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Book details
  • SubGenre:Life Stages / Teenagers
  • Language:English
  • Pages:324
  • Paperback ISBN:9781098312985

Of Saints and Wooden Nickels

An American Story

by Harry Trumfio View author's profile page

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The book is my father's personal tale of his quest to discover a family secret considered to be shameful. The story is an emotional, fact-based adventure of identity, home, faith, courage and persistence. His odyssey begins at age 16, when he and a friend steal money from their families to support their trip to Italy. During his travels, my father learns much about himself and life as he faces the complications of being a penniless boy in a foreign land after being robbed of his passport and money. The book is a time capsule of the era and an absorbing read. The coming of age adventure is appropriate for both adult and young adult genres and one that readers will not want to put down.​
When my father was just sixteen years old, he stole several hundred dollars from a family member and took a train with a friend from Chicago to New York, where they procured fake baptismal certificates and subsequently a fake passports. From there, they sailed to Italy aboard a steamer. My dad was in search of a family secret. Along the way, all of his money and his passport were stolen, and there he was: an American teenager alone, adrift in Mussolini's Italy without papers. After a year of wild adventures abroad, many prayers to the saints, a Grand Jury hearing, and a strong dose of Buona Fortuna, my father somehow found his way back home to Chicago. Of Saints and Wooden Nickels is an odyssey of epic proportions, a true coming-of-age-tale that will appeal to readers of all ages, a story of one young Italian-American on a quest to learn about his family, himself, and the world outside Chicago. While I have fictionalized parts of the story for continuity, it is based almost entirely on actual events told to me by my father over many breakfast meetings.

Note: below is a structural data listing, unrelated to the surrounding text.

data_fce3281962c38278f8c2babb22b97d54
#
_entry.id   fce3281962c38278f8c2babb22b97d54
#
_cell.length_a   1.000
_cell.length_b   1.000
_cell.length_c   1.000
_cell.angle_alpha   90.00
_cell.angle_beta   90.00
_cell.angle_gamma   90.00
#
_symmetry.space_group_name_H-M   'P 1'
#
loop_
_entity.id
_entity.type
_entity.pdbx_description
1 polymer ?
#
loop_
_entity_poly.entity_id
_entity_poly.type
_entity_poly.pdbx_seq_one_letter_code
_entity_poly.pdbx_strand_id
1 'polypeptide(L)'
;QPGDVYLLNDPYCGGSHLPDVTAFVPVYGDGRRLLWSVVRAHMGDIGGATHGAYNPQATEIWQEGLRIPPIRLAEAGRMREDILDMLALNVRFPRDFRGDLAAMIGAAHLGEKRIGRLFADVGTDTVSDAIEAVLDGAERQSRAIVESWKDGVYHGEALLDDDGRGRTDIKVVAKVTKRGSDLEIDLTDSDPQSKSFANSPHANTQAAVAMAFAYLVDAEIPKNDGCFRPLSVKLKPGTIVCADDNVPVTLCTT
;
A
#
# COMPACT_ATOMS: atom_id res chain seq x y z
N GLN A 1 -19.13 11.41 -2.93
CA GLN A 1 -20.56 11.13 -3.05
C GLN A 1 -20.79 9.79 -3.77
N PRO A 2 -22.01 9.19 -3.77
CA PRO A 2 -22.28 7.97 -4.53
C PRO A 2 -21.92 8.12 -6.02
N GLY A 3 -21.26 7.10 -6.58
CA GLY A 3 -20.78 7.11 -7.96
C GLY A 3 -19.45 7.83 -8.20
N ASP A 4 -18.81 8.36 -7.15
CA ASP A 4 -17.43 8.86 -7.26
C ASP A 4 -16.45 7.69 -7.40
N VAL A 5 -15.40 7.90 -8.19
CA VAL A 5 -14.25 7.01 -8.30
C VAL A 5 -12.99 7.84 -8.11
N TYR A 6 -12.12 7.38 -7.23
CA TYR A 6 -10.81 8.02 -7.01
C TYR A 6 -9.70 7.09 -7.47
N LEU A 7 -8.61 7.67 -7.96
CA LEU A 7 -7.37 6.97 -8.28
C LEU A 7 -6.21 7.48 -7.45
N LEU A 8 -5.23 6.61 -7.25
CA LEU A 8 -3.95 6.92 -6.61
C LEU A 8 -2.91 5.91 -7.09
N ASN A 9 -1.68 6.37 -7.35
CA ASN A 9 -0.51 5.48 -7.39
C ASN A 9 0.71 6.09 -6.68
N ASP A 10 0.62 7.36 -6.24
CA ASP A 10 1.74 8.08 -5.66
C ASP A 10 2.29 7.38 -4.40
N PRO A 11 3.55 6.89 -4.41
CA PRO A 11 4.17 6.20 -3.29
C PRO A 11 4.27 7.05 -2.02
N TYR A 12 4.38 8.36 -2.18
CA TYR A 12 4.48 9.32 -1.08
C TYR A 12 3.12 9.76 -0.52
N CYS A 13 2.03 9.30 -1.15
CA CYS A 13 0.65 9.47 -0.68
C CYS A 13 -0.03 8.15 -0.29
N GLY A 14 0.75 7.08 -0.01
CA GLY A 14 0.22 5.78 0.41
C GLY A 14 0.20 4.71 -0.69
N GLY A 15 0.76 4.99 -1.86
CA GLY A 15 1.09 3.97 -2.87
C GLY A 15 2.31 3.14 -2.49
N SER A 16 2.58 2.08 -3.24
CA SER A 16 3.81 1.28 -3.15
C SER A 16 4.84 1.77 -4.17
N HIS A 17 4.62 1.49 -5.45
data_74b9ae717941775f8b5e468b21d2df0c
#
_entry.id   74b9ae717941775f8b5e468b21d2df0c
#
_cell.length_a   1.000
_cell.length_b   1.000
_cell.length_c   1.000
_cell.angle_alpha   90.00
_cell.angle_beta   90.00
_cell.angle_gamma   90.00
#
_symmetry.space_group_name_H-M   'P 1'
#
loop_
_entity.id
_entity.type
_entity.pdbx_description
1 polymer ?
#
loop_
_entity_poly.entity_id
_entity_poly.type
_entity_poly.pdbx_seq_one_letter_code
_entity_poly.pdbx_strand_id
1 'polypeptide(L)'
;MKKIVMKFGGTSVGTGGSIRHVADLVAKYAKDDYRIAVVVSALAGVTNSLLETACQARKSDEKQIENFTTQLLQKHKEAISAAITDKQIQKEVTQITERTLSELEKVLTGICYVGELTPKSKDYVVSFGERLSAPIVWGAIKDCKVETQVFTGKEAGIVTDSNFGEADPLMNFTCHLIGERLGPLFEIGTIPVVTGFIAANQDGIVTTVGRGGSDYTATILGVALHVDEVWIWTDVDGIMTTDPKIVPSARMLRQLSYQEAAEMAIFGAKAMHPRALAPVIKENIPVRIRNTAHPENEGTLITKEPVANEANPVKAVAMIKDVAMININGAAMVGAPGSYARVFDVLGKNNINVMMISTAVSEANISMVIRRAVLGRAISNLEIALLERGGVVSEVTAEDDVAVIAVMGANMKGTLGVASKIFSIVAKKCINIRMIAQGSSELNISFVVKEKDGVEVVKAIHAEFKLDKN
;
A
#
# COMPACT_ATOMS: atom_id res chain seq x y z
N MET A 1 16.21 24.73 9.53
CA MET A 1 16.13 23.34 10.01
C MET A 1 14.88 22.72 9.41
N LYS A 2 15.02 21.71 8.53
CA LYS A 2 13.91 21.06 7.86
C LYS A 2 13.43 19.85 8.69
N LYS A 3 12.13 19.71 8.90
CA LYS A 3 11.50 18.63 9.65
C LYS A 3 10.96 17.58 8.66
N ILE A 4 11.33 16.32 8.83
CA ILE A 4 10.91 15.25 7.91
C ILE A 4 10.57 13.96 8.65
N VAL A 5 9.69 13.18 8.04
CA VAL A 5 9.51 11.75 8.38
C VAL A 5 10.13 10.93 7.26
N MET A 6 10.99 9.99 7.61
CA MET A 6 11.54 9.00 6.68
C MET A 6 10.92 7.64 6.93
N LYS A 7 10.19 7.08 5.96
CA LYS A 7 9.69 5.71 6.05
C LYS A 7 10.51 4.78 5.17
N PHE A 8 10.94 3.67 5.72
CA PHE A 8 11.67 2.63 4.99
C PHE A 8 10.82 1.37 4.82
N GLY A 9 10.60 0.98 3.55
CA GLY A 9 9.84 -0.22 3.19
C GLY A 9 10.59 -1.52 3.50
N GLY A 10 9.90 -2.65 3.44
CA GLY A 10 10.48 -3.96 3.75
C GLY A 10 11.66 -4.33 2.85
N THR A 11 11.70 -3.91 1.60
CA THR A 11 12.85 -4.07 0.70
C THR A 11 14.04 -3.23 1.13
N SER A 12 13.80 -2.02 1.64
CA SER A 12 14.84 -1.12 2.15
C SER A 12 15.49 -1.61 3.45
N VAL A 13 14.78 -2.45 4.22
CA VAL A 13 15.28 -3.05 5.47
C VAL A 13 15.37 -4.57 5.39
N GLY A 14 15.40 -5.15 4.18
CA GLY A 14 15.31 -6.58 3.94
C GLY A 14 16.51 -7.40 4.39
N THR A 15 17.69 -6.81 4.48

About the author
Harry Trumfio was born and raised in Chicago, Illinois and now resides with his wife, Lorie in Arlington Heights, Illinois. They have four children, six grandchildren and one great grandchild. He is a former public school superintendent and served as the Chairman of the Department of Education at Benedictine University. Harry took his first writing course at Roosevelt University's Institute for Continued Learning in the fall of 2004 and won recognition from the Arts Unlimited Community Writing Contest for a short story entitled, "It Happened at Riverview" and a poem entitled, "Haunting," based on his observations made during Martin Luther King's "Freedom March" August 5, 1966. He currently is a study group coordinator for the Institute for Continued Learning at Roosevelt University. Harry has also served as a consultant to the Alternative Certification Program for Teachers of Mathematics and Science at Benedictine University and as a writer and in-service program developer for Teacher Today Publications, Inc.